Researchers have developed a new low-cost electrical contact material for thermoelectric devices that is stable at high temperature and gives more than 10 per cent conversion efficiency.
Researchers from the International Advanced Research Centre for Powder Metallurgy & New Materials (ARCI), an autonomous institute of the Department of Science & Technology, have designed and developed thermoelectric modules using lead telluride (PbTe) and magnesium stannite silicide (Mg2Si1-xSnx) compounds, a release from the Union Science and Technology Ministry said on Tuesday.
This work has been published in the journal ‘Materials Research Bulletin’ recently.
A thermoelectric material can generate electricity by using a temperature difference between its two sides. A thermoelectric device can also function as a small heat pump, moving heat from one side of the device to the other.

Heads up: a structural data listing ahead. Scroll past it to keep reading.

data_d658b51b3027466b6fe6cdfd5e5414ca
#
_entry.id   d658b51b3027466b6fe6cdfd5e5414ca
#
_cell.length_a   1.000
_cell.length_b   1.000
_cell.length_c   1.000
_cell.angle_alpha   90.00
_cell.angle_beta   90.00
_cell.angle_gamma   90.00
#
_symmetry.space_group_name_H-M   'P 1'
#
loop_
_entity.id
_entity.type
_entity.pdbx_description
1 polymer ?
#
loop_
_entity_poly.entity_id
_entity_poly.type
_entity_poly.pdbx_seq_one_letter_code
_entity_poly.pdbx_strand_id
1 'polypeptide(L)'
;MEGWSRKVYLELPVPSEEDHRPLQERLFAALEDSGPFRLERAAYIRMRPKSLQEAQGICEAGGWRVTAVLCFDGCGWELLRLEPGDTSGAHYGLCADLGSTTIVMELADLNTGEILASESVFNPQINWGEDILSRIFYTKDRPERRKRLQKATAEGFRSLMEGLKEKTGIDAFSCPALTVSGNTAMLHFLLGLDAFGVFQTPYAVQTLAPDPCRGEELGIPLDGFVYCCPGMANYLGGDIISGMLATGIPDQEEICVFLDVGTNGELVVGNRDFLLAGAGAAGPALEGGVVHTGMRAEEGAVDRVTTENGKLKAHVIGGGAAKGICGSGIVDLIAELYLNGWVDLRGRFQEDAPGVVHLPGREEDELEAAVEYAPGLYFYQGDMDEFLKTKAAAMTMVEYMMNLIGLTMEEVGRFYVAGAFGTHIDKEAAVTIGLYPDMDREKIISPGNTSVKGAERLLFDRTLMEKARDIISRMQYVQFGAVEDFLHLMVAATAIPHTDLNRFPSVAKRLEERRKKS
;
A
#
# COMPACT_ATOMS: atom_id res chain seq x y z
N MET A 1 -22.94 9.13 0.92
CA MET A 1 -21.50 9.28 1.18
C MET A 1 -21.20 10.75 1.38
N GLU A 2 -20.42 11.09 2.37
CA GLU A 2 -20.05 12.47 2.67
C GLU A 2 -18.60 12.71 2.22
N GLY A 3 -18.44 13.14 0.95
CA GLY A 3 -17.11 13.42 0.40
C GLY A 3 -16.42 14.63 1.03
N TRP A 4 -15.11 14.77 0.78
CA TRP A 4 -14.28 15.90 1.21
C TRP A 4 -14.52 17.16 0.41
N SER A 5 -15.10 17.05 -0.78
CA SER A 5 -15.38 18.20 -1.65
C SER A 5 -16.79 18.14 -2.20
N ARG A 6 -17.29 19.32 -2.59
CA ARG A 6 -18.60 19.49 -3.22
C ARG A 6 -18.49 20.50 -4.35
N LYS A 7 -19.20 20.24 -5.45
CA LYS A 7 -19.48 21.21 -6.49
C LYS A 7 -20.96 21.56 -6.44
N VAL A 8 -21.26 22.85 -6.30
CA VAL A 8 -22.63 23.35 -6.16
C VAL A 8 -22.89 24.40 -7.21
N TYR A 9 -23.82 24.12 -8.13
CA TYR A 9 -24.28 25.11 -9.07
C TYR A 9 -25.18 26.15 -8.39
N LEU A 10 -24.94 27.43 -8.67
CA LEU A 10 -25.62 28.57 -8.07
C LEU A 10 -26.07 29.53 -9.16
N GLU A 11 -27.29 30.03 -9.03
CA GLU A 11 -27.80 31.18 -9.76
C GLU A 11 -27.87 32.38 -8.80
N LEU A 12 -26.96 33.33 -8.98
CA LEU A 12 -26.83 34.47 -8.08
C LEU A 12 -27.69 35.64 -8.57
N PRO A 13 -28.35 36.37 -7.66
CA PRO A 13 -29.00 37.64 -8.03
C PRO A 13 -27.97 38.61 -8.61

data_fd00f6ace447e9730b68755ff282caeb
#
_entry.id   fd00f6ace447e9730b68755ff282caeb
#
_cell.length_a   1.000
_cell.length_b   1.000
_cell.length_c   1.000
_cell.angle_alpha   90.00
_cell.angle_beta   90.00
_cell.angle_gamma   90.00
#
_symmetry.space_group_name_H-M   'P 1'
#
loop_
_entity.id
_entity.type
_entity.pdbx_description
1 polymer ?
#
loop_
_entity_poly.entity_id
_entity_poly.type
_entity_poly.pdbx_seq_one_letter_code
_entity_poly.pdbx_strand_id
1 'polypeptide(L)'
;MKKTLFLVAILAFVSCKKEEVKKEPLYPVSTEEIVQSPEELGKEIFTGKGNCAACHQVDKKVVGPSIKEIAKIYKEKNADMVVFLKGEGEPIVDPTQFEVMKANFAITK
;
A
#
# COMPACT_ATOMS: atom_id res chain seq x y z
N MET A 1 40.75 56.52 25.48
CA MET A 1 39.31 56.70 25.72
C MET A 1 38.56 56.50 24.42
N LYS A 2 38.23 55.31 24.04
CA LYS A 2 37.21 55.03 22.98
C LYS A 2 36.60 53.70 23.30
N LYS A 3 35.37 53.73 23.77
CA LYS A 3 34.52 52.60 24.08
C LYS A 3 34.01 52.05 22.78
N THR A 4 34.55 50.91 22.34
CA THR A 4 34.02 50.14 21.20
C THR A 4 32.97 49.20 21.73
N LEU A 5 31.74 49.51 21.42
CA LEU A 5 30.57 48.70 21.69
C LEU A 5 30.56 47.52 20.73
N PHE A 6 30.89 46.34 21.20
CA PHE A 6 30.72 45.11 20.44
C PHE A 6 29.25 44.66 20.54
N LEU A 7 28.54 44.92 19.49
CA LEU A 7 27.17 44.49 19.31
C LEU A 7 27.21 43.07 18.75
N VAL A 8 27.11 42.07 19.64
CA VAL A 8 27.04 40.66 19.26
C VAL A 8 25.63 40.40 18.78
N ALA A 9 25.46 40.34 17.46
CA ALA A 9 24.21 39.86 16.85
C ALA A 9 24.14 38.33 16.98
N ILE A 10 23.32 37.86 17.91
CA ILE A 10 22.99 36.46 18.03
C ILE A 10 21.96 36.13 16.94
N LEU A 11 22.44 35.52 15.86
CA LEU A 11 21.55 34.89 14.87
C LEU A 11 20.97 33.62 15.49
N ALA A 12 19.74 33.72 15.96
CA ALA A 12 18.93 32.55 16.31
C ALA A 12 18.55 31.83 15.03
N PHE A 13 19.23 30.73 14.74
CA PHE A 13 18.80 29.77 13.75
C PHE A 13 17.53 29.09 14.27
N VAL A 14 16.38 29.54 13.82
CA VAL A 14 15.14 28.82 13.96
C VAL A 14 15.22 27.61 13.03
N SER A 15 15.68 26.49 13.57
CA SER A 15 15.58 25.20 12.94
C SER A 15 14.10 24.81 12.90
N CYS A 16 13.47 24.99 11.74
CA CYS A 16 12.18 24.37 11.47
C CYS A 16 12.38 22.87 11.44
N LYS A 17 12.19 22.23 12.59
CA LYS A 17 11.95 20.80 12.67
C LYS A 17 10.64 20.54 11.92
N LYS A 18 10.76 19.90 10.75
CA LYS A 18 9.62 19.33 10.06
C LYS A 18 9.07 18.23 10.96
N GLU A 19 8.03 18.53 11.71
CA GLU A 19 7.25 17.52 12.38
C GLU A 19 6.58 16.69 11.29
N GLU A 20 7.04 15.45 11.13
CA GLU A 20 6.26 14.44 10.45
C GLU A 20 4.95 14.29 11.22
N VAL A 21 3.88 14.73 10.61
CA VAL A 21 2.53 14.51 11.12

Thermoelectric materials convert thermal energy directly into electricity through a process that involves a solid-state electron and photon diffusion process. Though the principle is known for two centuries, it had limited utility as most known thermoelectric materials’ energy conversion efficiency is very low. Nanotechnology brought innovations to improve the efficiency of materials, but the mass-market application of such innovations has remained restricted due to the low device conversion efficiency of 6-10 per cent. This makes the electricity produced costlier than other technologies.
The current study synthesised the bismuth-doped magnesium silicide stannide powder by induction melting of constituent elements and ball milling of the solidified ingots was hot-pressed with SS304 and copper (Cu) powders. The joint’s specific contact resistance is around 4.4 uU.cm2, which is the lowest value reported so far in this material, the release said, adding, “The joint showed excellent thermal stability up to 450 degrees Celsius temperature when tested for 15 days, with insignificant change in the reaction layers’ thickness at the interface. By using these joints, a thermoelectric device has been developed successfully and tested for its performance.”
The study can be accessed here: https://doi.org/10.1016/j.materresbull.2020.111147